Cordless drills are very convenient to use, removing the worry of power cord management. But the batteries that give them their independence from an extension cord is also their weak point, degrading faster than their mechanical parts. This Makita M651D cordless drill system dutifully served many years, but its nickel-cadmium (NiCad) batteries could no longer hold enough charge to last a work session. Replacement cartridges are available, but it was more cost effective to upgrade to more powerful and longer-lasting cordless drills with lithium-ion battery packs. Which was why this system was retired.
The least useful part of this system is the DC1414 charger, as it was precisely tuned to charge those out-of-fashion NiCad chemistry batteries. I’ll take it apart first.
The charger disassembled easily, no glues or anything annoying held it together. Which is a good thing, because in the lower right corner of the circuit board I see a fuse that requires disassembly to replace. I also see a dotted line across the middle of the board, likely marking separation between high and low voltage areas of this board. I see the logo for Tamura corporation, who Makita apparently subcontracted for this device.
The circuit board is a single-sided design, with through-hole components on the top side without copper traces. On the bottom we see a few surface-mount chips and copper traces, some quite wide for more power-carrying capacity. There is a notable gap across the middle, corresponding to high/low voltage divider line drawn on the other side.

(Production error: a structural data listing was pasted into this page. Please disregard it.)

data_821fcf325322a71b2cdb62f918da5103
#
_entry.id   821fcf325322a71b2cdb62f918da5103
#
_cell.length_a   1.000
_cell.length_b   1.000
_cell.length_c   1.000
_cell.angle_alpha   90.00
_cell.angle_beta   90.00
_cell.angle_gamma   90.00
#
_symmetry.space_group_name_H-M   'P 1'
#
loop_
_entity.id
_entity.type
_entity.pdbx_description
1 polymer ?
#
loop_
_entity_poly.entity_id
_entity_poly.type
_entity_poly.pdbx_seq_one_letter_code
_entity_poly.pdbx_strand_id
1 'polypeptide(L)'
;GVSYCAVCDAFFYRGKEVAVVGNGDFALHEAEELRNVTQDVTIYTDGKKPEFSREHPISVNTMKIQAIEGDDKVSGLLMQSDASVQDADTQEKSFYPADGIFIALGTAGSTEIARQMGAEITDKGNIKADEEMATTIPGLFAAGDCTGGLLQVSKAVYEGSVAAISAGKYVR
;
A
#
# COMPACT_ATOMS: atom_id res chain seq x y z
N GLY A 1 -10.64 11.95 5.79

Unusual shapes at several solder joints for high-voltage components caught my eye. In addition to the typical cone shape structure, these solder joints have a five-fingered extension from the base of their cone. Is this intentional or accidental? If intentional, what is their purpose? If accidental, what caused it to happen? I don’t know enough to make educated guesses. The plastic enclosure for this charger will go to landfill, and the circuit board will go to electronic recycle. I shift my attention to the M651D cordless drill itself.
3 thoughts on “Makita Ni-Cd Battery Charger (DC1414)”
The finger-like protrusions around some solder pads help distribute the rather high current to the copper. The soldering material (tin), although of lower resistivity than copper but having much more thickness increases the cross section, this way the conductivity. So they are fully intentional.
Do you know the technical terminology I can use to search for more information about this? I’d like to learn about the tradeoffs involved relative to, say, a larger diameter copper circle versus these finger protrusions.
Studying the PCB I noticed another reason for the solder fingers. They add more mechanical strength and rigidity to the parts having higher mass.